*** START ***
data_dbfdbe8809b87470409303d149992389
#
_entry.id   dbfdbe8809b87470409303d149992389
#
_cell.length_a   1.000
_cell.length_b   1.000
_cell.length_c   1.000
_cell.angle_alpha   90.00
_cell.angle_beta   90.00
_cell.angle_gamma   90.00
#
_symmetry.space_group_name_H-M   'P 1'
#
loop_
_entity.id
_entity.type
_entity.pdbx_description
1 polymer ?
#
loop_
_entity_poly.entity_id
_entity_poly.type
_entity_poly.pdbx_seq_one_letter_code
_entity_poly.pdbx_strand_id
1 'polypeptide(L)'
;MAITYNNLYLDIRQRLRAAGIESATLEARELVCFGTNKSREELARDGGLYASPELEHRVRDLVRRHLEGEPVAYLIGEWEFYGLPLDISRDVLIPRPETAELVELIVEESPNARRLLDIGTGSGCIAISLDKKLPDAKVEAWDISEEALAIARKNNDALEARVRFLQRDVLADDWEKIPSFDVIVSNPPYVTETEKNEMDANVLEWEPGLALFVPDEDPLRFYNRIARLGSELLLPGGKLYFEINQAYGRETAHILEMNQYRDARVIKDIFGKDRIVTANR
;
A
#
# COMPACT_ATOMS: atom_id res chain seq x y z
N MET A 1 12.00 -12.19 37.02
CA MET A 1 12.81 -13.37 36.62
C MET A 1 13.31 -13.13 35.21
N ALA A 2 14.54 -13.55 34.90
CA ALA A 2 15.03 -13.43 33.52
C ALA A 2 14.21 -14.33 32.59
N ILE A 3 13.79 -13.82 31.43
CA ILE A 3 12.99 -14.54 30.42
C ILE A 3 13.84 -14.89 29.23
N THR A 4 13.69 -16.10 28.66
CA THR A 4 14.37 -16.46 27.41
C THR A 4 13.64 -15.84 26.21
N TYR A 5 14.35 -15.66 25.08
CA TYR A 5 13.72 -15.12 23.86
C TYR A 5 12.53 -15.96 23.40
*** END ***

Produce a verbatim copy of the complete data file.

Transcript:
data_dbfdbe8809b87470409303d149992389
#
_entry.id   dbfdbe8809b87470409303d149992389
#
_cell.length_a   1.000
_cell.length_b   1.000
_cell.length_c   1.000
_cell.angle_alpha   90.00
_cell.angle_beta   90.00
_cell.angle_gamma   90.00
#
_symmetry.space_group_name_H-M   'P 1'
#
loop_
_entity.id
_entity.type
_entity.pdbx_description
1 polymer ?
#
loop_
_entity_poly.entity_id
_entity_poly.type
_entity_poly.pdbx_seq_one_letter_code
_entity_poly.pdbx_strand_id
1 'polypeptide(L)'
;MAITYNNLYLDIRQRLRAAGIESATLEARELVCFGTNKSREELARDGGLYASPELEHRVRDLVRRHLEGEPVAYLIGEWEFYGLPLDISRDVLIPRPETAELVELIVEESPNARRLLDIGTGSGCIAISLDKKLPDAKVEAWDISEEALAIARKNNDALEARVRFLQRDVLADDWEKIPSFDVIVSNPPYVTETEKNEMDANVLEWEPGLALFVPDEDPLRFYNRIARLGSELLLPGGKLYFEINQAYGRETAHILEMNQYRDARVIKDIFGKDRIVTANR
;
A
#
# COMPACT_ATOMS: atom_id res chain seq x y z
N MET A 1 12.00 -12.19 37.02
CA MET A 1 12.81 -13.37 36.62
C MET A 1 13.31 -13.13 35.21
N ALA A 2 14.54 -13.55 34.90
CA ALA A 2 15.03 -13.43 33.52
C ALA A 2 14.21 -14.33 32.59
N ILE A 3 13.79 -13.82 31.43
CA ILE A 3 12.99 -14.54 30.42
C ILE A 3 13.84 -14.89 29.23
N THR A 4 13.69 -16.10 28.66
CA THR A 4 14.37 -16.46 27.41
C THR A 4 13.64 -15.84 26.21
N TYR A 5 14.35 -15.66 25.08
CA TYR A 5 13.72 -15.12 23.86
C TYR A 5 12.53 -15.96 23.40